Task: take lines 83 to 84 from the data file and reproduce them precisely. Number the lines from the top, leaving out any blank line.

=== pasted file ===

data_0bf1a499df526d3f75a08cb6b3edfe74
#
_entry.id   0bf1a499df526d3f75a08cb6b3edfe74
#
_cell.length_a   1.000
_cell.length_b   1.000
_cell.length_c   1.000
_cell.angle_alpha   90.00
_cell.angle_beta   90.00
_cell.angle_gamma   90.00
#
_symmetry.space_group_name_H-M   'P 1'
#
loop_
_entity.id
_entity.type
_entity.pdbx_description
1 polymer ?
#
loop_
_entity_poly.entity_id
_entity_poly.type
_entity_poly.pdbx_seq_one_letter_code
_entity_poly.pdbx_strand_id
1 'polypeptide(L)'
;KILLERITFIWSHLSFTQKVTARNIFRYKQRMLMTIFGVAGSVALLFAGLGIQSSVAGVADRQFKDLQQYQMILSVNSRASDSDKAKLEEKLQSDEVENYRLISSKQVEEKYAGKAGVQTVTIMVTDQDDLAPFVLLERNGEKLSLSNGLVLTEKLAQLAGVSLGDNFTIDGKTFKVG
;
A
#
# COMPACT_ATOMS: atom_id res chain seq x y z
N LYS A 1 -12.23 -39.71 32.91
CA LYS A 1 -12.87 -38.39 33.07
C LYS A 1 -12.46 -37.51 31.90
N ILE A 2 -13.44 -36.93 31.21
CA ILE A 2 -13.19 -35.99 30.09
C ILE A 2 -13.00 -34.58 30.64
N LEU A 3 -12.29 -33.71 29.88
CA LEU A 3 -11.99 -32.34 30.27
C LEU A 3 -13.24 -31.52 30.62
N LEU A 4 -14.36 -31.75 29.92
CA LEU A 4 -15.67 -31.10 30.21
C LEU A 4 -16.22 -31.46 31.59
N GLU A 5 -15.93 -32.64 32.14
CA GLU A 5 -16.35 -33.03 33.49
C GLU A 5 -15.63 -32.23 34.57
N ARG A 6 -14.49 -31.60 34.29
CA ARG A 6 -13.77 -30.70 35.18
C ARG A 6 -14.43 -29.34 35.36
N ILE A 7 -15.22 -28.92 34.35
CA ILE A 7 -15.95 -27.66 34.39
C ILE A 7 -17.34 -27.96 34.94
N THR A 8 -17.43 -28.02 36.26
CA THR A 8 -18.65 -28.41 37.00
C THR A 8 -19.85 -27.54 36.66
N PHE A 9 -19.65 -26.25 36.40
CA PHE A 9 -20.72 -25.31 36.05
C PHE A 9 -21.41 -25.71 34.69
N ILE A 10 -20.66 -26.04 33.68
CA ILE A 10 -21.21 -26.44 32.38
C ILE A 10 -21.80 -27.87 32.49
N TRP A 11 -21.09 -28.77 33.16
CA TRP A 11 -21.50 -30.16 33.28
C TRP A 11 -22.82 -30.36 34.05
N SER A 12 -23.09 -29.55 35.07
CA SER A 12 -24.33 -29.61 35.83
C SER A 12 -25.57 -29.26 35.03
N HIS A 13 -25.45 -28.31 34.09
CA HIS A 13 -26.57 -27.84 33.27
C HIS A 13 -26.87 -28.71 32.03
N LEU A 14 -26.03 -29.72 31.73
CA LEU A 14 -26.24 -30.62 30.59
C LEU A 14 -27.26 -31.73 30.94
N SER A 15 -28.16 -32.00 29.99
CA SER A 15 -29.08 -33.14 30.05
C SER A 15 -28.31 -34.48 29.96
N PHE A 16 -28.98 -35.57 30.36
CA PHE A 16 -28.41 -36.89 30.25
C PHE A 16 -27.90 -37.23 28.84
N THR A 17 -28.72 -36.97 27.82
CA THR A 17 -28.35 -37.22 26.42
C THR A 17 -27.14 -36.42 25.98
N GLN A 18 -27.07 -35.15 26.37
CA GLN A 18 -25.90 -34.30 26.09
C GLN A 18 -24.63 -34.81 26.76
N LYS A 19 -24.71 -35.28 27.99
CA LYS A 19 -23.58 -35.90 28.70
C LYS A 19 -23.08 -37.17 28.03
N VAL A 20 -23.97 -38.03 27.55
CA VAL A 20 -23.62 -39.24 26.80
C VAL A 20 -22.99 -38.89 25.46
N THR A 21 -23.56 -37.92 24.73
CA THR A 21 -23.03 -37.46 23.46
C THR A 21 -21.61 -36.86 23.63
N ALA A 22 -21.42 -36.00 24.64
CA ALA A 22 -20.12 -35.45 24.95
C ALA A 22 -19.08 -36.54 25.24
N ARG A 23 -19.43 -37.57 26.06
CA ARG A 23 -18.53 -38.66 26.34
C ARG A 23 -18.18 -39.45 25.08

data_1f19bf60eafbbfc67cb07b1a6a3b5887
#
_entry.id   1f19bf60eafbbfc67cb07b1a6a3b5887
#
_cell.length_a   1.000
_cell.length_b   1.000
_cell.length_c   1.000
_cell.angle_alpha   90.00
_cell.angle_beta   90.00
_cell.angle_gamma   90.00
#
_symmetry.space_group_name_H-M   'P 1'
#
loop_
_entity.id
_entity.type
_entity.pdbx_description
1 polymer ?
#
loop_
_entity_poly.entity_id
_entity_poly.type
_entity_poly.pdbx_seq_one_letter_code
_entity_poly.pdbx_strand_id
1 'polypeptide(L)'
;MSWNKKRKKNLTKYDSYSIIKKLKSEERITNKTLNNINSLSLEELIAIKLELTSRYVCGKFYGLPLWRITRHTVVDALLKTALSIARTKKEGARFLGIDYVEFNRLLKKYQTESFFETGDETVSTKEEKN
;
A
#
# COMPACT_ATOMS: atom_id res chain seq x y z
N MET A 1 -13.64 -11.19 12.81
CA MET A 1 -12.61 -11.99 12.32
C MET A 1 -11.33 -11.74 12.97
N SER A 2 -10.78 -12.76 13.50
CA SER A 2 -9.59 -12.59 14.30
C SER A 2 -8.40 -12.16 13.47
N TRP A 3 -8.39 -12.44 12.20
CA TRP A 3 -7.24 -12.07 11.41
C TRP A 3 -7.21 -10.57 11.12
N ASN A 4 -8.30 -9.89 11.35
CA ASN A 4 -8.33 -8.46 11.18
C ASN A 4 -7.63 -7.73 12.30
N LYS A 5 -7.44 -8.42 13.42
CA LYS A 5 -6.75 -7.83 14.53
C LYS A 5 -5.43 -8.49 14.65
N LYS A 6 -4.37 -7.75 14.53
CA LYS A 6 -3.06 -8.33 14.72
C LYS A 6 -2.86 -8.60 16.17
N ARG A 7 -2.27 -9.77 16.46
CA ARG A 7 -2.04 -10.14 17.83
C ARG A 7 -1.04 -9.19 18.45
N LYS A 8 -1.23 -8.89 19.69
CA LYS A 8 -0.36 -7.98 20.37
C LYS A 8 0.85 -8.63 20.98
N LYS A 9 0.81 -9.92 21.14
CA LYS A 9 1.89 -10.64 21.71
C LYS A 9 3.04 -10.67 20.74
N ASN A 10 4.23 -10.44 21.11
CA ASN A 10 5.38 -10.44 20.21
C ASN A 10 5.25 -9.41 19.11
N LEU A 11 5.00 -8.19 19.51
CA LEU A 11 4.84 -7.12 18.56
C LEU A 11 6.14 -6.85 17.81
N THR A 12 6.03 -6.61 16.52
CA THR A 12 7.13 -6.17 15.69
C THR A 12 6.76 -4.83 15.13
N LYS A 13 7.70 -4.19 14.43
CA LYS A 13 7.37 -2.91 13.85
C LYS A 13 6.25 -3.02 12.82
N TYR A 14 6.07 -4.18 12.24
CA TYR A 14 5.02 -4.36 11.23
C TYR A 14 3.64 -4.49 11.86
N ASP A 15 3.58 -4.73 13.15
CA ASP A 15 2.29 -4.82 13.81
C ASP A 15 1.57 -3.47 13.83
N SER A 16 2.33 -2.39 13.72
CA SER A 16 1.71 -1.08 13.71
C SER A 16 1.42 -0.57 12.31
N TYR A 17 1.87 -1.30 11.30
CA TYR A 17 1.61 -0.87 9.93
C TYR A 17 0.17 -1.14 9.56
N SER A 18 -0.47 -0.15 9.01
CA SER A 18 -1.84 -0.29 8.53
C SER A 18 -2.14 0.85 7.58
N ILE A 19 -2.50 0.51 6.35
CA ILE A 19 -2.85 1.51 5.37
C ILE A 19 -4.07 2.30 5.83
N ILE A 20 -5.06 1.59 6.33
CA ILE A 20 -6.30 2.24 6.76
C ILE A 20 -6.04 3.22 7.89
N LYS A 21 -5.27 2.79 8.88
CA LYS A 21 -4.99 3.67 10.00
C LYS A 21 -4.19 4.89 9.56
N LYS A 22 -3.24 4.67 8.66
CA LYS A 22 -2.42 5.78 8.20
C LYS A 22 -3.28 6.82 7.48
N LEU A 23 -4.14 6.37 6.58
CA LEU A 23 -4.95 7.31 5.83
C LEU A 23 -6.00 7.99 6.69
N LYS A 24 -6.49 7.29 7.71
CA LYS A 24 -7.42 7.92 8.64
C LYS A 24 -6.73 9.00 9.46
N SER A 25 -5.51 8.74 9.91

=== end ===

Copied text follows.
CA GLN A 18 -25.90 -34.30 26.09
C GLN A 18 -24.63 -34.81 26.76